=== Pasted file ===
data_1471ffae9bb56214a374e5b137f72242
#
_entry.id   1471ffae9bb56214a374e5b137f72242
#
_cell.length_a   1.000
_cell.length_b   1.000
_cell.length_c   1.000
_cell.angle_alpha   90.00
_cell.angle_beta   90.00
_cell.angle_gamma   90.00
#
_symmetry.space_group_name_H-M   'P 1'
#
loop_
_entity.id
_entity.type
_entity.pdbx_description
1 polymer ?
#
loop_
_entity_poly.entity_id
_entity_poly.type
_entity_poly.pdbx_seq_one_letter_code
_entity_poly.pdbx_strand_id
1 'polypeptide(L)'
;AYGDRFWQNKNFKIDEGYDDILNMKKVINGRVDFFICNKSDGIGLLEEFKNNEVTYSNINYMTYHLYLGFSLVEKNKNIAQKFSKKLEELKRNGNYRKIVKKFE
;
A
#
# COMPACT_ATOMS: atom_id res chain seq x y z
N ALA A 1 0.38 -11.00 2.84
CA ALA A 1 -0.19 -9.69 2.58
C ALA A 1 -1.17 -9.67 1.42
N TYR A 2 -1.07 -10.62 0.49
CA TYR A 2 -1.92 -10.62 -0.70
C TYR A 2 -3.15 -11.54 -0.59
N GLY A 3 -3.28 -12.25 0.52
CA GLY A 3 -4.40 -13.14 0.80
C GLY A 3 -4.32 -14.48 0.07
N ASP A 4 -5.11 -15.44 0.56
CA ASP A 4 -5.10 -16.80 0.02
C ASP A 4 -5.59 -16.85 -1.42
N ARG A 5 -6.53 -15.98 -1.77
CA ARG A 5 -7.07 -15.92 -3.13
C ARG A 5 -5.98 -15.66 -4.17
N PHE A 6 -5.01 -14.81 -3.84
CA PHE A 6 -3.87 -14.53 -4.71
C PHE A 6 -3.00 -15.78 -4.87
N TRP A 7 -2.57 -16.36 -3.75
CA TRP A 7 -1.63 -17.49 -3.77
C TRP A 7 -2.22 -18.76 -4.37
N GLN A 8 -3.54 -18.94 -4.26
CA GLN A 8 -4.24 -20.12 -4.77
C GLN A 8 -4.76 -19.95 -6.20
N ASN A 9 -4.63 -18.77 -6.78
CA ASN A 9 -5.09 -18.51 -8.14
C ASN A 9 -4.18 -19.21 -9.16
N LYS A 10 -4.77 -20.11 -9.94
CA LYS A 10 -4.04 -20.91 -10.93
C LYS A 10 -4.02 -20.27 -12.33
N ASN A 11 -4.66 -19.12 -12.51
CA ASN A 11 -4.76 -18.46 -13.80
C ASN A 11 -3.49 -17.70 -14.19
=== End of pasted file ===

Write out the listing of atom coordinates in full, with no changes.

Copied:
data_1471ffae9bb56214a374e5b137f72242
#
_entry.id   1471ffae9bb56214a374e5b137f72242
#
_cell.length_a   1.000
_cell.length_b   1.000
_cell.length_c   1.000
_cell.angle_alpha   90.00
_cell.angle_beta   90.00
_cell.angle_gamma   90.00
#
_symmetry.space_group_name_H-M   'P 1'
#
loop_
_entity.id
_entity.type
_entity.pdbx_description
1 polymer ?
#
loop_
_entity_poly.entity_id
_entity_poly.type
_entity_poly.pdbx_seq_one_letter_code
_entity_poly.pdbx_strand_id
1 'polypeptide(L)'
;AYGDRFWQNKNFKIDEGYDDILNMKKVINGRVDFFICNKSDGIGLLEEFKNNEVTYSNINYMTYHLYLGFSLVEKNKNIAQKFSKKLEELKRNGNYRKIVKKFE
;
A
#
# COMPACT_ATOMS: atom_id res chain seq x y z
N ALA A 1 0.38 -11.00 2.84
CA ALA A 1 -0.19 -9.69 2.58
C ALA A 1 -1.17 -9.67 1.42
N TYR A 2 -1.07 -10.62 0.49
CA TYR A 2 -1.92 -10.62 -0.70
C TYR A 2 -3.15 -11.54 -0.59
N GLY A 3 -3.28 -12.25 0.52
CA GLY A 3 -4.40 -13.14 0.80
C GLY A 3 -4.32 -14.48 0.07
N ASP A 4 -5.11 -15.44 0.56
CA ASP A 4 -5.10 -16.80 0.02
C ASP A 4 -5.59 -16.85 -1.42
N ARG A 5 -6.53 -15.98 -1.77
CA ARG A 5 -7.07 -15.92 -3.13
C ARG A 5 -5.98 -15.66 -4.17
N PHE A 6 -5.01 -14.81 -3.84
CA PHE A 6 -3.87 -14.53 -4.71
C PHE A 6 -3.00 -15.78 -4.87
N TRP A 7 -2.57 -16.36 -3.75
CA TRP A 7 -1.63 -17.49 -3.77
C TRP A 7 -2.22 -18.76 -4.37
N GLN A 8 -3.54 -18.94 -4.26
CA GLN A 8 -4.24 -20.12 -4.77
C GLN A 8 -4.76 -19.95 -6.20
N ASN A 9 -4.63 -18.77 -6.78
CA ASN A 9 -5.09 -18.51 -8.14
C ASN A 9 -4.18 -19.21 -9.16
N LYS A 10 -4.77 -20.11 -9.94
CA LYS A 10 -4.04 -20.91 -10.93
C LYS A 10 -4.02 -20.27 -12.33
N ASN A 11 -4.66 -19.12 -12.51
CA ASN A 11 -4.76 -18.46 -13.80
C ASN A 11 -3.49 -17.70 -14.19